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Figure 1: Failure of retinogeniculate synapse elimination despite intact retinal waves in KbDb −/−(a–e): Impaired synapse elimination in KbDb−/− at P20–24. (a) Slice preparation used for whole cell recording from dLGN neurons and stimulation of retinal ganglion cell (RGC) axons in the optic tract (OT). The retinogeniculate projection is visualized by injecting CTb AF488 (green) into the contralateral eye. (b, c) EPSC amplitude vs OT stimulus intensity. Insets: example traces. (d) Cumulative probability histograms of single fiber synaptic strength (SF-AMPA). Inset: mean±s.e.m. for WT (n=12/N=6); KbDb−/− (n=23/N=8), *p<0.05 (e) Fiber fraction (FF) for WT (n=12/N=6); KbDb −/− (n=21/N=8), **p<0.01, t-test for (d,e). (f,g): Intact retinal waves in KbDb−/− at P10–12. (f) Raster plots of single-unit spike trains recorded from 10 representative RGCs during retinal waves. (g) Correlation indices vs inter-electrode distance for all cell pairs for WT (N=5) vs KbDb−/− (N=6). Data correspond to mean values of medians from individual datasets and error bars represent s.e.m. n=cells/N=animals.

Mentions: MHCI genes H2-Db and H2-Kb, members of a polymorphic family of over 50, are expressed in LGN neurons10 and were discovered in an unbiased screen in vivo for genes regulated by retinal waves: blocking this endogenous neural activity not only prevents RGC axonal remodeling7, but also downregulates expression of MHCI mRNA12. Previous studies have suggested that MHCI molecules regulate synapse number in cultured neurons13 and are needed for anatomical segregation of RGC axons into LGN layers in vivo10,14. To examine if H2-Kb and H2-Db are involved in functional synapse elimination, whole cell microelectrode recordings were made from individual neurons in WT or KbDb−/− LGN slices (Figure 1a)15,16. Adult mouse LGN neurons normally receive strong monosynaptic inputs from 1–3 RGC axons, but in development, many weak synaptic inputs are present. The majority are eliminated between P5 and P12 prior to eye opening, while the few remaining inputs strengthen resulting in adult-like synaptic innervation by P24-P3015. By gradually increasing OT stimulation intensity, individual RGC axons with progressively higher firing thresholds can be recruited15, generating a stepwise series of EPSCs recorded in each LGN neuron. For example, at P21 in WT, only two steps are present (Figure 1b), indicating that just 2 RGC axons provide input to this LGN neuron, as expected. In contrast, in KbDb−/− LGN neurons, there are many EPSC steps (Figure 1c), a pattern similar to that in much younger WT mice prior to synapse elimination15,16.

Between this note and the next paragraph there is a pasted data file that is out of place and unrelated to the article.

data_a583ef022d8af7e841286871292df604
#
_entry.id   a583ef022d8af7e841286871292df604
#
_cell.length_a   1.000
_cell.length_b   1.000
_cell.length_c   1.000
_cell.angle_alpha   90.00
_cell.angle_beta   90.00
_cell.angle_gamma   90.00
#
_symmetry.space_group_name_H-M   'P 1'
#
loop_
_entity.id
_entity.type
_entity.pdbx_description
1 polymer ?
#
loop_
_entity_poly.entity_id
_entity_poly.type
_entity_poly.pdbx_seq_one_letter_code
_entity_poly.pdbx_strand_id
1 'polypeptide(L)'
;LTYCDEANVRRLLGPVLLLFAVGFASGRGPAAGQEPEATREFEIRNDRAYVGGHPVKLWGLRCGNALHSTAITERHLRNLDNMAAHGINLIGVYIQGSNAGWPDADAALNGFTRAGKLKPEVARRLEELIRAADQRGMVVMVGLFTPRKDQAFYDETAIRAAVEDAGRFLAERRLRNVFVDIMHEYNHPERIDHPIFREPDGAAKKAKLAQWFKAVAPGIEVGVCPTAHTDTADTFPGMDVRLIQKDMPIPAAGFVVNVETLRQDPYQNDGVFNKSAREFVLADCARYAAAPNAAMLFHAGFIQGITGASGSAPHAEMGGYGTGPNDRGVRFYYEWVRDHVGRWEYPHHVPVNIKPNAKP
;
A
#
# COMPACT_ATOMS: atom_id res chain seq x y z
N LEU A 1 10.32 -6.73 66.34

Synapse elimination and learning rules co-regulated by MHC class I H2-Db.

Lee H, Brott BK, Kirkby LA, Adelson JD, Cheng S, Feller MB, Datwani A, Shatz CJ - Nature (2014)

Failure of retinogeniculate synapse elimination despite intact retinal waves in KbDb −/−(a–e): Impaired synapse elimination in KbDb−/− at P20–24. (a) Slice preparation used for whole cell recording from dLGN neurons and stimulation of retinal ganglion cell (RGC) axons in the optic tract (OT). The retinogeniculate projection is visualized by injecting CTb AF488 (green) into the contralateral eye. (b, c) EPSC amplitude vs OT stimulus intensity. Insets: example traces. (d) Cumulative probability histograms of single fiber synaptic strength (SF-AMPA). Inset: mean±s.e.m. for WT (n=12/N=6); KbDb−/− (n=23/N=8), *p<0.05 (e) Fiber fraction (FF) for WT (n=12/N=6); KbDb −/− (n=21/N=8), **p<0.01, t-test for (d,e). (f,g): Intact retinal waves in KbDb−/− at P10–12. (f) Raster plots of single-unit spike trains recorded from 10 representative RGCs during retinal waves. (g) Correlation indices vs inter-electrode distance for all cell pairs for WT (N=5) vs KbDb−/− (N=6). Data correspond to mean values of medians from individual datasets and error bars represent s.e.m. n=cells/N=animals.